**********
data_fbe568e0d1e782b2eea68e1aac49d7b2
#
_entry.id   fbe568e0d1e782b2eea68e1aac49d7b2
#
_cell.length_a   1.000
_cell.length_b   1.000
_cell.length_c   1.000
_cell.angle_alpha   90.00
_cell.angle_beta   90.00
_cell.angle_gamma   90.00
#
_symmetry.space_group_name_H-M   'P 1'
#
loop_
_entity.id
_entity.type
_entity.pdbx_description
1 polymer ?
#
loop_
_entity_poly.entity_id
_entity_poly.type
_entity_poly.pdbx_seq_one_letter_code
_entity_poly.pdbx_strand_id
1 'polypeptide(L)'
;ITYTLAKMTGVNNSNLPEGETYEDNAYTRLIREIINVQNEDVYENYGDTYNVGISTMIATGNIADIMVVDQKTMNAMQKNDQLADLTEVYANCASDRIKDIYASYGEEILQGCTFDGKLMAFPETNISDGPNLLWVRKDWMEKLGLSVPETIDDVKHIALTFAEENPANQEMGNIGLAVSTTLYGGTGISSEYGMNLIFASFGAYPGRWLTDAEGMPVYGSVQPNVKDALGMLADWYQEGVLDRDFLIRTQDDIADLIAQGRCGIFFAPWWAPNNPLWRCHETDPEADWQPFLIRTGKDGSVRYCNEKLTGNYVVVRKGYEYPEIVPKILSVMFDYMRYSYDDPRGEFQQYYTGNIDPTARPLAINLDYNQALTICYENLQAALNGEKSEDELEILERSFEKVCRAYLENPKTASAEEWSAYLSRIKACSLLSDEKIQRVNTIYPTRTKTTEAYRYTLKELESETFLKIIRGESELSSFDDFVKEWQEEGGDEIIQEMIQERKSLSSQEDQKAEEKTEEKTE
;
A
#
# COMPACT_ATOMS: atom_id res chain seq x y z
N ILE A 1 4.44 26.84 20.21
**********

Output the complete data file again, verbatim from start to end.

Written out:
data_fbe568e0d1e782b2eea68e1aac49d7b2
#
_entry.id   fbe568e0d1e782b2eea68e1aac49d7b2
#
_cell.length_a   1.000
_cell.length_b   1.000
_cell.length_c   1.000
_cell.angle_alpha   90.00
_cell.angle_beta   90.00
_cell.angle_gamma   90.00
#
_symmetry.space_group_name_H-M   'P 1'
#
loop_
_entity.id
_entity.type
_entity.pdbx_description
1 polymer ?
#
loop_
_entity_poly.entity_id
_entity_poly.type
_entity_poly.pdbx_seq_one_letter_code
_entity_poly.pdbx_strand_id
1 'polypeptide(L)'
;ITYTLAKMTGVNNSNLPEGETYEDNAYTRLIREIINVQNEDVYENYGDTYNVGISTMIATGNIADIMVVDQKTMNAMQKNDQLADLTEVYANCASDRIKDIYASYGEEILQGCTFDGKLMAFPETNISDGPNLLWVRKDWMEKLGLSVPETIDDVKHIALTFAEENPANQEMGNIGLAVSTTLYGGTGISSEYGMNLIFASFGAYPGRWLTDAEGMPVYGSVQPNVKDALGMLADWYQEGVLDRDFLIRTQDDIADLIAQGRCGIFFAPWWAPNNPLWRCHETDPEADWQPFLIRTGKDGSVRYCNEKLTGNYVVVRKGYEYPEIVPKILSVMFDYMRYSYDDPRGEFQQYYTGNIDPTARPLAINLDYNQALTICYENLQAALNGEKSEDELEILERSFEKVCRAYLENPKTASAEEWSAYLSRIKACSLLSDEKIQRVNTIYPTRTKTTEAYRYTLKELESETFLKIIRGESELSSFDDFVKEWQEEGGDEIIQEMIQERKSLSSQEDQKAEEKTEEKTE
;
A
#
# COMPACT_ATOMS: atom_id res chain seq x y z
N ILE A 1 4.44 26.84 20.21